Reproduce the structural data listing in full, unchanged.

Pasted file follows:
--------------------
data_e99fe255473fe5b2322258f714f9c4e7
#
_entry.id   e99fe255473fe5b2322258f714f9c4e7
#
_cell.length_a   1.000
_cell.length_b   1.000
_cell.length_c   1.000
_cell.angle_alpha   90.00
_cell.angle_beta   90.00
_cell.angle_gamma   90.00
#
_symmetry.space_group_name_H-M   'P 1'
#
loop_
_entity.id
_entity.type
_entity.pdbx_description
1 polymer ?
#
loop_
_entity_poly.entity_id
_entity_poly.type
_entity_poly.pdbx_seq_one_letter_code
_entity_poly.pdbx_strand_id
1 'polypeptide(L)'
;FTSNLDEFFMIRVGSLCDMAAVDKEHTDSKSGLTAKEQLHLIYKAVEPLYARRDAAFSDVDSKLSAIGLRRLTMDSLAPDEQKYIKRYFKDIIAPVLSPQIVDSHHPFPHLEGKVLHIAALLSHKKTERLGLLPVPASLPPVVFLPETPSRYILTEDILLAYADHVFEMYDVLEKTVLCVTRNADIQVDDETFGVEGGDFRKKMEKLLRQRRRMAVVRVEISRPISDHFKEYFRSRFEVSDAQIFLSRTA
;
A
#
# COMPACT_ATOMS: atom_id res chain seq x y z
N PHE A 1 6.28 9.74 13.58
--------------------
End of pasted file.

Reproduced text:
data_e99fe255473fe5b2322258f714f9c4e7
#
_entry.id   e99fe255473fe5b2322258f714f9c4e7
#
_cell.length_a   1.000
_cell.length_b   1.000
_cell.length_c   1.000
_cell.angle_alpha   90.00
_cell.angle_beta   90.00
_cell.angle_gamma   90.00
#
_symmetry.space_group_name_H-M   'P 1'
#
loop_
_entity.id
_entity.type
_entity.pdbx_description
1 polymer ?
#
loop_
_entity_poly.entity_id
_entity_poly.type
_entity_poly.pdbx_seq_one_letter_code
_entity_poly.pdbx_strand_id
1 'polypeptide(L)'
;FTSNLDEFFMIRVGSLCDMAAVDKEHTDSKSGLTAKEQLHLIYKAVEPLYARRDAAFSDVDSKLSAIGLRRLTMDSLAPDEQKYIKRYFKDIIAPVLSPQIVDSHHPFPHLEGKVLHIAALLSHKKTERLGLLPVPASLPPVVFLPETPSRYILTEDILLAYADHVFEMYDVLEKTVLCVTRNADIQVDDETFGVEGGDFRKKMEKLLRQRRRMAVVRVEISRPISDHFKEYFRSRFEVSDAQIFLSRTA
;
A
#
# COMPACT_ATOMS: atom_id res chain seq x y z
N PHE A 1 6.28 9.74 13.58